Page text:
- Associated Press - Saturday, June 20, 2015

SUMTER, S.C. (AP) - Cara Finley has always had two passions: baking and working with special-needs students. Opening her own bakery seemed to her to be an ideal way to combine the two.

Carasmatic Creations is a bakery with made-from-scratch custom items Finley runs out of her home in Sumter.

The bakery specializes in all-occasion cakes, cupcakes, muffins and cookies.

Since the bakery began in 2009, Finley has had special-needs students from her class working part-time in the business.

Leah Glover, 23, has been employed at the business since she was a high school senior at Crestwood High School. Glover does the bookkeeping for Carasmatic Creations.

“I’ve always enjoyed working here, and one day I want to open my own business,” Glover said.

She is an accounting student at Central Carolina Technical College.

Finley said students typically help out after school or on the weekends. A dozen students have helped her out since 2009 from her classes at Crestwood, where she serves as a special-needs teacher. She will serve as a special-needs teacher at Sumter High School in the upcoming school year.

“Typically, I try to get some of the older students,” she said. “Most of them do deliveries, but some help out in the kitchen. Many of the students are excellent artists who help to make the specialty orders.”

Finley said special-needs students do well as entrepreneurs. Before coming to the district, she was a transition trainer in Greenwood. Her job included marketing to businesses to place special-needs students in internship programs and training in those positions.

“My feeling is that a lot of students are left out of the opportunities to pursue internships or jobs because they are special needs,” she said.

Finley said she saw students thrive in the internship placements in Greenwood and went on to paid positions and even some supervisory roles in various businesses.

In Sumter, it was her students who came up with the idea of selling some of her baked goods.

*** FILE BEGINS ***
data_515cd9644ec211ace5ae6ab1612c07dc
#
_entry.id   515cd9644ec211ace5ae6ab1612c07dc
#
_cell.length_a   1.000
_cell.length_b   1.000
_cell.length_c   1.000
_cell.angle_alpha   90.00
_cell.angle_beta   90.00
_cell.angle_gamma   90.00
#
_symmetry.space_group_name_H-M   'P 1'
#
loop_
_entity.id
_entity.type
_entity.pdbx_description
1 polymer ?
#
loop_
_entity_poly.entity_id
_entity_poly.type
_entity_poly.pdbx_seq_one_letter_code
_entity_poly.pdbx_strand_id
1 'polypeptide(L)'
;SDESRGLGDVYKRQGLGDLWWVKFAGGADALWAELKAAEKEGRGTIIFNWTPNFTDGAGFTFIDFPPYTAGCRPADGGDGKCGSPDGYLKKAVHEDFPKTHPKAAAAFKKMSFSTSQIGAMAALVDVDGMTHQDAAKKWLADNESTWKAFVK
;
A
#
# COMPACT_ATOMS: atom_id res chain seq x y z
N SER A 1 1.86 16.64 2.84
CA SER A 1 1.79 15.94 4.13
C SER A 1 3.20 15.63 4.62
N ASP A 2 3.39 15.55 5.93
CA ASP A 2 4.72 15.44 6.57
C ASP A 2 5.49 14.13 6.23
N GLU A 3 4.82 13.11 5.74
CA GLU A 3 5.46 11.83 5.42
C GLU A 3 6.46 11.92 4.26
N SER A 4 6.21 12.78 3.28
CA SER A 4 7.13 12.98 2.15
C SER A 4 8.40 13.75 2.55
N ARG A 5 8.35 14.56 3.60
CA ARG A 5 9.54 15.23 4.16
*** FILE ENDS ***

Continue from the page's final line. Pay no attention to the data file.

“It just so happened that I was buying a house at the time and decided to start baking in my kitchen,” she said.

After getting certification from the South Carolina Department of Health and Environmental Control to operate the bakery in her home, and receiving a business license, she started selling her baked goods. In a short amount of time, the business took off. Today, Finley’s small kitchen can bake to serve as many as 300 people at an event.

“We do everything from weddings to birthday parties to special events for various organizations,” she said.

They also do well in specialty cakes, having created everything from Batman to a Clemson Tiger jersey to a ballerina cake with a complete set of edible pink dancing shoes.

All of its products are made from scratch and do not contain cake mixes or starters, she said. They even make their own gum paste flour, a very sweet edible sugar dough usually made from sugar and glucose.

“We use hormone-free eggs, many organic products and purchase many of our ingredients locally to support local businesses,” she said. “We even have gluten-free options for most of our products.”

Finley’s primary customer base comes from the business’ website and social media. Products can be delivered or picked up and even shipped all over the world.

“Because we have customers from the military, we get shipping requests from as far away as Germany and Kuwait,” she said. “We have also shipped as far as New York, Michigan and Iowa.”

Finley also participates in Icing Smiles Inc. Icing Smiles is a nonprofit organization that provides free custom celebration cakes and other treats to families impacted by the critical illness of a child, according to its website.

Finley’s love of art and working with food began when her cornmeal dyed artwork was displayed at the famous Park Avenue Lever House in New York when she was 5 years old.

“This love was transformed into making custom cakes, cupcakes, muffins and cookies,” she said.

Finley is a self-trained baker and has had advanced training from acclaimed cake decorators and sugar artists.

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Information from: The Sumter Item, http://www.theitem.com

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